Shema, Yisrael, Adonai Eloheinu, Adonai echad!

Hear, O Israel, the Eternal is our God, the Eternal is One!

When I served Temple Beth Solomon of the Deaf in Southern California, I worked to learn how to say my prayers in ASL, American Sign Language. As is always the case with translation, there were some tricky bits about making the words of the prayers truly available to the congregation.  The first word of the Shema, the central prayer of Judaism, is usually translated “hear.” The problem is that to say that word to a group of Deaf people would lose the very essence of the prayer, because it immediately excluded them.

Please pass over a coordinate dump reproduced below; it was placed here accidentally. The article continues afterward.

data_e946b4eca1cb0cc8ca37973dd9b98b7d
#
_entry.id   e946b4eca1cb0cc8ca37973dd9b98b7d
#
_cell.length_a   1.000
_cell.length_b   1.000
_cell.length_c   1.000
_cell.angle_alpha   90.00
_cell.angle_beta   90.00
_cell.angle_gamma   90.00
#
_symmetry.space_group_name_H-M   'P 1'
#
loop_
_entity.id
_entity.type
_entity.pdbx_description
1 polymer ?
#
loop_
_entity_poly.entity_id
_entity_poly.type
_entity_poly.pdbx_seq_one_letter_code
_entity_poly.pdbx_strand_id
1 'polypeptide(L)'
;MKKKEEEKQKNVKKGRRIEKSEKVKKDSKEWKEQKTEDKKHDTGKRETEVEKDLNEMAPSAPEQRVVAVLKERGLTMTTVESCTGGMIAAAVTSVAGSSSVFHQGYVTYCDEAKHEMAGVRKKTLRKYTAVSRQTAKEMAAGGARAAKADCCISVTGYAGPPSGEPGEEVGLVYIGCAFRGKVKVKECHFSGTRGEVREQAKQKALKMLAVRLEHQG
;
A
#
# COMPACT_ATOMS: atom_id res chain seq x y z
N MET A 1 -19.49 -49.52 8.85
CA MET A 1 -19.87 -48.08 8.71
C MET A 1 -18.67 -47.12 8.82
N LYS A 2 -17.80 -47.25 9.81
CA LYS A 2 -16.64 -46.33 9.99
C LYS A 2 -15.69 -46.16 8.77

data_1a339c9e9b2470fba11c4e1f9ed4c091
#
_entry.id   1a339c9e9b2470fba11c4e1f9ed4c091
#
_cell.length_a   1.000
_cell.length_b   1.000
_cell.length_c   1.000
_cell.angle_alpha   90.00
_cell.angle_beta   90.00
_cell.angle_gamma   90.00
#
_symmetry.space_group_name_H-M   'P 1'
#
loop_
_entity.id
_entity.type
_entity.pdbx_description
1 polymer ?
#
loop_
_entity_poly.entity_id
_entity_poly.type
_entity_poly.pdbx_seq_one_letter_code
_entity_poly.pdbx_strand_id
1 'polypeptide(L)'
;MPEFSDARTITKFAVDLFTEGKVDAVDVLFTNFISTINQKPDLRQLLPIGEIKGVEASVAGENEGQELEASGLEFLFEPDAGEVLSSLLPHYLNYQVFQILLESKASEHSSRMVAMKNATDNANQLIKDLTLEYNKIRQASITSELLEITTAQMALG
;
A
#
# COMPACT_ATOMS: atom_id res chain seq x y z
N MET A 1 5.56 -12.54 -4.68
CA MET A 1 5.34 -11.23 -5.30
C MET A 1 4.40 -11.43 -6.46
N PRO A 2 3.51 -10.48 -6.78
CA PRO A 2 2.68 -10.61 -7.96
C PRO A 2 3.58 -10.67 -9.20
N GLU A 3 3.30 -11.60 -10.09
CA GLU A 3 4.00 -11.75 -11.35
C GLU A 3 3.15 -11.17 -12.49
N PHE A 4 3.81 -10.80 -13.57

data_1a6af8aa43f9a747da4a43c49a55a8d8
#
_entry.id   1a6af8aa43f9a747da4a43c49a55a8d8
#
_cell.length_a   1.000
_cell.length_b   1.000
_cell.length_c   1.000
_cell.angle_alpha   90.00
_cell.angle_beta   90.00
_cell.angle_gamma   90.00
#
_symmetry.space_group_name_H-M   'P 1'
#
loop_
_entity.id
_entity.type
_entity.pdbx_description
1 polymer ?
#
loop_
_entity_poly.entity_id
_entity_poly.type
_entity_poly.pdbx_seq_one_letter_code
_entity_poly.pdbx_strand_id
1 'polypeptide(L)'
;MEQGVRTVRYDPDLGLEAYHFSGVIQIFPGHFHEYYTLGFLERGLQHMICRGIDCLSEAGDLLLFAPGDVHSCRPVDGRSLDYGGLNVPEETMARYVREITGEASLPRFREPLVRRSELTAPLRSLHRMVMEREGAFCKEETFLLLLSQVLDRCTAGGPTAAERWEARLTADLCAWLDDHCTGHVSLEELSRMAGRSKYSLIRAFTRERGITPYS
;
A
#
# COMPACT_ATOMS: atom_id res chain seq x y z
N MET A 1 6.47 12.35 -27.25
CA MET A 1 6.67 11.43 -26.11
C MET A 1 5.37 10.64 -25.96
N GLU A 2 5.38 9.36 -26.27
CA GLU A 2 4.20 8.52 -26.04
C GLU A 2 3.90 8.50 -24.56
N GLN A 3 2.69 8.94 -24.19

This dilemma is handled in various ways in various Deaf Jewish communities, but at TBS, they use the sign for “understand” to translate “Shema.” It is a gesture that begins with a closed fist at the forehead, palm toward the face. Then the index finger pops up, thus:

(I am saying “understand” here because that is what the sign means in standard ASL.)

It can be very disturbing when a prayer is translated differently, or when we sing it to a new tune. I originally found this translation of the Shema to be very troubling, because I was accustomed to “Hear.” I still think that had it been my decision, I’d have gone with “Pay attention!” However, the unfamiliar translation made me start thinking: what best communicates the spirit of the Shema?

Now, when I say the Shema, I listen to it in Hebrew, in English, and yes, in ASL. Every new translation possibility has enriched my understanding of the raw Hebrew. Every possibility of meaning collapses back into

Shema, Yisrael, Adonai Eloheinu, Adonai echad!

What does “Shema” mean to you?